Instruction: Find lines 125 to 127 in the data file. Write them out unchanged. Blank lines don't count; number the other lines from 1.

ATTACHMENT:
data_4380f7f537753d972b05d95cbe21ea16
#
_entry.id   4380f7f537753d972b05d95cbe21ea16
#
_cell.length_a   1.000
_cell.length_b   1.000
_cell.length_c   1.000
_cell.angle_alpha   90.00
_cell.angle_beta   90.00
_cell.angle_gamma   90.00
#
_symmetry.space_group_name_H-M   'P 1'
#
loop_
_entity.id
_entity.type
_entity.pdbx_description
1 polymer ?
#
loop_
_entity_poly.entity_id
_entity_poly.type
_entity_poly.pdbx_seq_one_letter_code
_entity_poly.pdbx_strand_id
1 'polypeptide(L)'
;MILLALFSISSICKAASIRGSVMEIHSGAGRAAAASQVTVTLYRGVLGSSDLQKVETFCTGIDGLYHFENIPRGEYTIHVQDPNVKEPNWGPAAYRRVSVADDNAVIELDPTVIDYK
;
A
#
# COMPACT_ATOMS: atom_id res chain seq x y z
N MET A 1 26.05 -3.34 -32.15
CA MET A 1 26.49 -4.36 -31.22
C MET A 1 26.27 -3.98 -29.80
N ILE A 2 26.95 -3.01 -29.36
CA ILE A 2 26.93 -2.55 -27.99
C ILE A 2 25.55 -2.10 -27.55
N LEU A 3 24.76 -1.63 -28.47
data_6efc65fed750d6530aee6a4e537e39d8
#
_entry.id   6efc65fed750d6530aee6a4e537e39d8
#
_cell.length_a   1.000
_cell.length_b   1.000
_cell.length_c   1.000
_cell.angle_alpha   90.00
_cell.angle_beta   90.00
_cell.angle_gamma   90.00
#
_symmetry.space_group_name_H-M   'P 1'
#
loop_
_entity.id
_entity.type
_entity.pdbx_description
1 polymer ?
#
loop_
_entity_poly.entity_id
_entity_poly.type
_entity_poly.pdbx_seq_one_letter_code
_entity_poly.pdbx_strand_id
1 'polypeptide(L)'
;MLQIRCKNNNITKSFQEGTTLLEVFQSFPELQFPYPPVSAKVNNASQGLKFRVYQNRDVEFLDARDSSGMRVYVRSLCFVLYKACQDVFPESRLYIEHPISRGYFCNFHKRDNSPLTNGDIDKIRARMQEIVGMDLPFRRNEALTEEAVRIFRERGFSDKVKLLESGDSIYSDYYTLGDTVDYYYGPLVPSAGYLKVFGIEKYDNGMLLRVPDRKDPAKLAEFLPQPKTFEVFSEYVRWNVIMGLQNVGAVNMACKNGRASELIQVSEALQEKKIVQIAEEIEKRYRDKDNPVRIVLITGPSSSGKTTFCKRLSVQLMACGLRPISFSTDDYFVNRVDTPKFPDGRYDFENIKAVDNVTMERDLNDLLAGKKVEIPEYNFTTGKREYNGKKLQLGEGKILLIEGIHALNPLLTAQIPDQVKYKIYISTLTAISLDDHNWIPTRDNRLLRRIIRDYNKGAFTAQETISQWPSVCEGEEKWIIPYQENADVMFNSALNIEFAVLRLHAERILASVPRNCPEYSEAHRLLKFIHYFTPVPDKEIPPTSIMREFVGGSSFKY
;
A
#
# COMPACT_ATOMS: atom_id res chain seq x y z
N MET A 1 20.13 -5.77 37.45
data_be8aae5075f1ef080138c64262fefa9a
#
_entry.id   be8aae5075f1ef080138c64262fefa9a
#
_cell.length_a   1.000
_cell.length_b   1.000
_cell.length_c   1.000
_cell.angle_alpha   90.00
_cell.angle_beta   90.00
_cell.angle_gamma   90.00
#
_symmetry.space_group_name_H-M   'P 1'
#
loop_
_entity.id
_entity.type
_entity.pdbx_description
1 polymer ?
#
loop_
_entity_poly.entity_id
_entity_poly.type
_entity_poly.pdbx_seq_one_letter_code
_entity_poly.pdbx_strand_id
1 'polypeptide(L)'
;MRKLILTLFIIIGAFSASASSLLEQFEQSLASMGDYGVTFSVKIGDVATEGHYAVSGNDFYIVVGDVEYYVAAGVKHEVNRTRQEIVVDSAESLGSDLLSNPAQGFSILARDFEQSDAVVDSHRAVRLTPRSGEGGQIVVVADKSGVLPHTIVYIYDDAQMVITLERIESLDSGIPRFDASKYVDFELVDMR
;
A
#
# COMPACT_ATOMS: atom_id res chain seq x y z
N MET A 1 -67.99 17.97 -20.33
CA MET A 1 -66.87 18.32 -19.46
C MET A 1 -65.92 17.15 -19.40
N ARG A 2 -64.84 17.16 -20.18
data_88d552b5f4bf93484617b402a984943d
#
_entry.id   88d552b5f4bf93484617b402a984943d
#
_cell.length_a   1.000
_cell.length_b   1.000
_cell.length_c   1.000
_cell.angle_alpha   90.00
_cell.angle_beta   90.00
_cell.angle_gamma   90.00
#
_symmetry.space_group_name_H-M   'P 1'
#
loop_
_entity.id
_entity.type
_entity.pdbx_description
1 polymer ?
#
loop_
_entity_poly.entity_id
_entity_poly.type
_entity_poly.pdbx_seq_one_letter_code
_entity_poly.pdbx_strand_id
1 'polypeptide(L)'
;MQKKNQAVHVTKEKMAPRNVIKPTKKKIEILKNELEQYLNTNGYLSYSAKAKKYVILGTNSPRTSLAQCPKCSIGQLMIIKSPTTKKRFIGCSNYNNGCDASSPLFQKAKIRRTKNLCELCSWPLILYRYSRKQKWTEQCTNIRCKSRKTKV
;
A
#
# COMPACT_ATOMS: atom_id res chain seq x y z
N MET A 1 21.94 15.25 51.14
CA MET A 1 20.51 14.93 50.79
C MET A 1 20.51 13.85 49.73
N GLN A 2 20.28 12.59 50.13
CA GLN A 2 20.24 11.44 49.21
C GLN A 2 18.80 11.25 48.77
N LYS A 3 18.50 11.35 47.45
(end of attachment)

_entity_poly.pdbx_seq_one_letter_code
_entity_poly.pdbx_strand_id
1 'polypeptide(L)'